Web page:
Importance: Immune dysregulation contributes to poorer outcomes in COVID-19. Objective: To investigate whether abatacept, cenicriviroc, or infliximab provides benefit when added to standard care for COVID-19 pneumonia. Design, setting, and participants: Randomized, double-masked, placebo-controlled clinical trial using a master protocol to investigate immunomodulators added to standard care for treatment of participants hospitalized with COVID-19 pneumonia. The results of 3 substudies are reported from 95 hospitals at 85 clinical research sites in the US and Latin America. Hospitalized patients 18 years or older with confirmed SARS-CoV-2 infection within 14 days and evidence of pulmonary involvement underwent randomization between October 2020 and December 2021. Interventions: Single infusion of abatacept (10 mg/kg; maximum dose, 1000 mg) or infliximab (5 mg/kg) or a 28-day oral course of cenicriviroc (300-mg loading dose followed by 150 mg twice per day). Main outcomes and measures: The primary outcome was time to recovery by day 28 evaluated using an 8-point ordinal scale (higher scores indicate better health). Recovery was defined as the first day the participant scored at least 6 on the ordinal scale. Results: Of the 1971 participants randomized across the 3 substudies, the mean (SD) age was 54.8 (14.6) years and 1218 (61.8%) were men. The primary end point of time to recovery from COVID-19 pneumonia was not significantly different for abatacept (recovery rate ratio [RRR], 1.12 [95% CI, 0.98-1.28]; P = .09), cenicriviroc (RRR, 1.01 [95% CI, 0.86-1.18]; P = .94), or infliximab (RRR, 1.12 [95% CI, 0.99-1.28]; P = .08) compared with placebo. All-cause 28-day mortality was 11.0% for abatacept vs 15.1% for placebo (odds ratio [OR], 0.62 [95% CI, 0.41-0.94]), 13.8% for cenicriviroc vs 11.9% for placebo (OR, 1.18 [95% CI 0.72-1.94]), and 10.1% for infliximab vs 14.5% for placebo (OR, 0.59 [95% CI, 0.39-0.90]). Safety outcomes were comparable between active treatment and placebo, including secondary infections, in all 3 substudies. Conclusions and relevance: Time to recovery from COVID-19 pneumonia among hospitalized participants was not significantly different for abatacept, cenicriviroc, or infliximab vs placebo. Trial registration: ClinicalTrials.gov Identifier: NCT04593940.
  • Seizure as Presenting Symptom of Multisystem Inflammatory Syndrome in Children

    D'Ambrosio, Eleonora S; Gauguet, Stefanie; Miller, Christine; McMahon, Erin; Driscoll, Christopher; Mohanty, Mugdha; Guggina, Thomas (2023-07-08)
    We describe the case of a 13-year-old girl who presented with a new-onset seizure and fever and subsequently developed severe cardiac dysfunction, coronary artery dilation, and shock due to the surprising diagnosis of multisystem inflammatory syndrome in children (MIS-C). Although the clinical entity we now call MIS-C was first mentioned in the medical literature in April 2020, the full picture of this disease process is still evolving. Neurologic involvement has been described in cases with MIS-C; however, seizures are not a typical presenting symptom. Additionally, because children infected with SARS-CoV-2 are often asymptomatic, a documented preceding COVID-19 infection might not be available to raise suspicion of MIS-C early on. Febrile seizures, meningitis, and encephalitis are childhood illnesses that pediatricians are generally familiar with, but associating these clinical pictures with MIS-C is uncommon. Given the possibility of rapid clinical cardiogenic decline, as seen in our patient, a prompt diagnosis and appropriate monitoring and treatment are of utmost importance. This case report aims to raise awareness that new-onset seizures with fevers can be early or the first presenting symptoms in children with MIS-C, and further workup and close monitoring may be required.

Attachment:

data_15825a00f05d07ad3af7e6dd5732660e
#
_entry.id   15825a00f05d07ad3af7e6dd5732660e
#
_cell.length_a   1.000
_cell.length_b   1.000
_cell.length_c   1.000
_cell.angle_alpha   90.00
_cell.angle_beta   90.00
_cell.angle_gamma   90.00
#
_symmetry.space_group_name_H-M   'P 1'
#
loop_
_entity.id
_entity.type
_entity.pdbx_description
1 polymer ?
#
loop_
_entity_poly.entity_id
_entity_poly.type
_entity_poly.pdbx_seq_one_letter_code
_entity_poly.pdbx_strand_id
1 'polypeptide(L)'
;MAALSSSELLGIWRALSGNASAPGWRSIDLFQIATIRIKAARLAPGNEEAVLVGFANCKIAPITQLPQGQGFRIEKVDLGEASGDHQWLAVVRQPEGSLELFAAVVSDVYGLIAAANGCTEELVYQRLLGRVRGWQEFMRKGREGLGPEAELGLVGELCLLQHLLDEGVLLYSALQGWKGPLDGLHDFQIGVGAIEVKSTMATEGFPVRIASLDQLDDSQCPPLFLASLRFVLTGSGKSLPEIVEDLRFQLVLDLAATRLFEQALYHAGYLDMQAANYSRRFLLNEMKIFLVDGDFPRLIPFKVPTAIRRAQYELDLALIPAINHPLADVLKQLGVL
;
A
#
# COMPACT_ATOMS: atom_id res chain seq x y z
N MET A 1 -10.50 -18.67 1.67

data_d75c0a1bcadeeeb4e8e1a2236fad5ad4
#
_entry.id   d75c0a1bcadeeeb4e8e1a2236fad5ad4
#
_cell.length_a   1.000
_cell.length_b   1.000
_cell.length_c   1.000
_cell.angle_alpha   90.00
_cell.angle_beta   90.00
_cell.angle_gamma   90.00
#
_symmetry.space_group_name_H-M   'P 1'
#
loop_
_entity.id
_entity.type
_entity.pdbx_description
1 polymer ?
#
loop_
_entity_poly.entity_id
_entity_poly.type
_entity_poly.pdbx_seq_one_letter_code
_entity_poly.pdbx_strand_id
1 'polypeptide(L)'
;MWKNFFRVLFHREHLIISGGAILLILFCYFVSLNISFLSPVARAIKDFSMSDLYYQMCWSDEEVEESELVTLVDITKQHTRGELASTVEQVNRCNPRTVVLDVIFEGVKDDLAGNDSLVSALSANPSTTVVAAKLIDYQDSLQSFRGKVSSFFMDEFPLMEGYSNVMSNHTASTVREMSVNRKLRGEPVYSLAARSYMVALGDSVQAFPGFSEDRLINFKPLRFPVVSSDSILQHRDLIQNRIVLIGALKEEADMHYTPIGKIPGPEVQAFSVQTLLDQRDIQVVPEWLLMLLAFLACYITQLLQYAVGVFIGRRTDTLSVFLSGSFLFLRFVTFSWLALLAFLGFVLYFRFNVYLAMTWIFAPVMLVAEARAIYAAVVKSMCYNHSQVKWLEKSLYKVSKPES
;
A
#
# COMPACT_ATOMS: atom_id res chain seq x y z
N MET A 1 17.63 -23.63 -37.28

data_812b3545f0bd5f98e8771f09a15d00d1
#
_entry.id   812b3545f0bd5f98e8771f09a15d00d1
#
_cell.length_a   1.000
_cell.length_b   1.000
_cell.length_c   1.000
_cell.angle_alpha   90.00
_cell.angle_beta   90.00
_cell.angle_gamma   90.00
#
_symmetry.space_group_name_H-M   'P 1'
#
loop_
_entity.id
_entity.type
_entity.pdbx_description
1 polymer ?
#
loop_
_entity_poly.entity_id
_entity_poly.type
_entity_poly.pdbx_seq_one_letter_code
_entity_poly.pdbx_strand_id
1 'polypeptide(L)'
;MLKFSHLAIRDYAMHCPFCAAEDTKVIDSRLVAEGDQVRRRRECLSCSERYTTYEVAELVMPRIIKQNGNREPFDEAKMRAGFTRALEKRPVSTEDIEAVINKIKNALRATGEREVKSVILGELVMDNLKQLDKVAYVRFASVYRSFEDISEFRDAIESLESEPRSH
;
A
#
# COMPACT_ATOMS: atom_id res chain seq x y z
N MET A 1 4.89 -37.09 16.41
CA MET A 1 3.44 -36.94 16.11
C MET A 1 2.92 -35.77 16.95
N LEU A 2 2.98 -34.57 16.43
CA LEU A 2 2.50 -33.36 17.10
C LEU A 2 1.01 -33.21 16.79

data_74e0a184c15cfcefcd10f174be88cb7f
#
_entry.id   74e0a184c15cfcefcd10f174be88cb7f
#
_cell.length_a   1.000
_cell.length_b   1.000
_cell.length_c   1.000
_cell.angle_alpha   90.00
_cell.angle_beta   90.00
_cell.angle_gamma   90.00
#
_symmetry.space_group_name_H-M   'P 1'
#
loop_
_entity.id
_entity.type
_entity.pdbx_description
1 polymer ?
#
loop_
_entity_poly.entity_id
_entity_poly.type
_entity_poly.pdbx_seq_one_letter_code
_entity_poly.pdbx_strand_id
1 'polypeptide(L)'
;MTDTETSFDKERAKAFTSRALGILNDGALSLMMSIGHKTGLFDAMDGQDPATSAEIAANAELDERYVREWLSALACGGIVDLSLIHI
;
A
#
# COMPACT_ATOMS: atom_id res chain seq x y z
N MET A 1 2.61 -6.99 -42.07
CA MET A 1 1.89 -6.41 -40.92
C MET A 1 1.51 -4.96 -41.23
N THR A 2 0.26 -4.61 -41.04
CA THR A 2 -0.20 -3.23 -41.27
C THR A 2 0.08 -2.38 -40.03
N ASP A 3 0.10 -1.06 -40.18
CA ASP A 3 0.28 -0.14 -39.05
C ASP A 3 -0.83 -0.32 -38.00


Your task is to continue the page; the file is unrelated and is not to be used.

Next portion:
• Performance of Rapid Antigen Tests to Detect Symptomatic and Asymptomatic SARS-CoV-2 Infection : A Prospective Cohort Study

    Soni, Apurv; Herbert, Carly; Lin, Honghuang; Yan, Yi; Pretz, Caitlin; Stamegna, Pamela; Wang, Biqi; Orwig, Taylor; Wright, Colton; Tarrant, Seanan; et al. (2023-07-04)
    Background: The performance of rapid antigen tests (Ag-RDTs) for screening asymptomatic and symptomatic persons for SARS-CoV-2 is not well established. Objective: To evaluate the performance of Ag-RDTs for detection of SARS-CoV-2 among symptomatic and asymptomatic participants. Design: This prospective cohort study enrolled participants between October 2021 and January 2022. Participants completed Ag-RDTs and reverse transcriptase polymerase chain reaction (RT-PCR) testing for SARS-CoV-2 every 48 hours for 15 days. Setting: Participants were enrolled digitally throughout the mainland United States. They self-collected anterior nasal swabs for Ag-RDTs and RT-PCR testing. Nasal swabs for RT-PCR were shipped to a central laboratory, whereas Ag-RDTs were done at home. Participants: Of 7361 participants in the study, 5353 who were asymptomatic and negative for SARS-CoV-2 on study day 1 were eligible. In total, 154 participants had at least 1 positive RT-PCR result. Measurements: The sensitivity of Ag-RDTs was measured on the basis of testing once (same-day), twice (after 48 hours), and thrice (after a total of 96 hours). The analysis was repeated for different days past index PCR positivity (DPIPPs) to approximate real-world scenarios where testing initiation may not always coincide with DPIPP 0. Results were stratified by symptom status. Results: Among 154 participants who tested positive for SARS-CoV-2, 97 were asymptomatic and 57 had symptoms at infection onset. Serial testing with Ag-RDTs twice 48 hours apart resulted in an aggregated sensitivity of 93.4% (95% CI, 90.4% to 95.9%) among symptomatic participants on DPIPPs 0 to 6. When singleton positive results were excluded, the aggregated sensitivity on DPIPPs 0 to 6 for 2-time serial testing among asymptomatic participants was lower at 62.7% (CI, 57.0% to 70.5%), but it improved to 79.0% (CI, 70.1% to 87.4%) with testing 3 times at 48-hour intervals. Limitation: Participants tested every 48 hours; therefore, these data cannot support conclusions about serial testing intervals shorter than 48 hours. Conclusion: The performance of Ag-RDTs was optimized when asymptomatic participants tested 3 times at 48-hour intervals and when symptomatic participants tested 2 times separated by 48 hours. Primary funding source: National Institutes of Health RADx Tech program.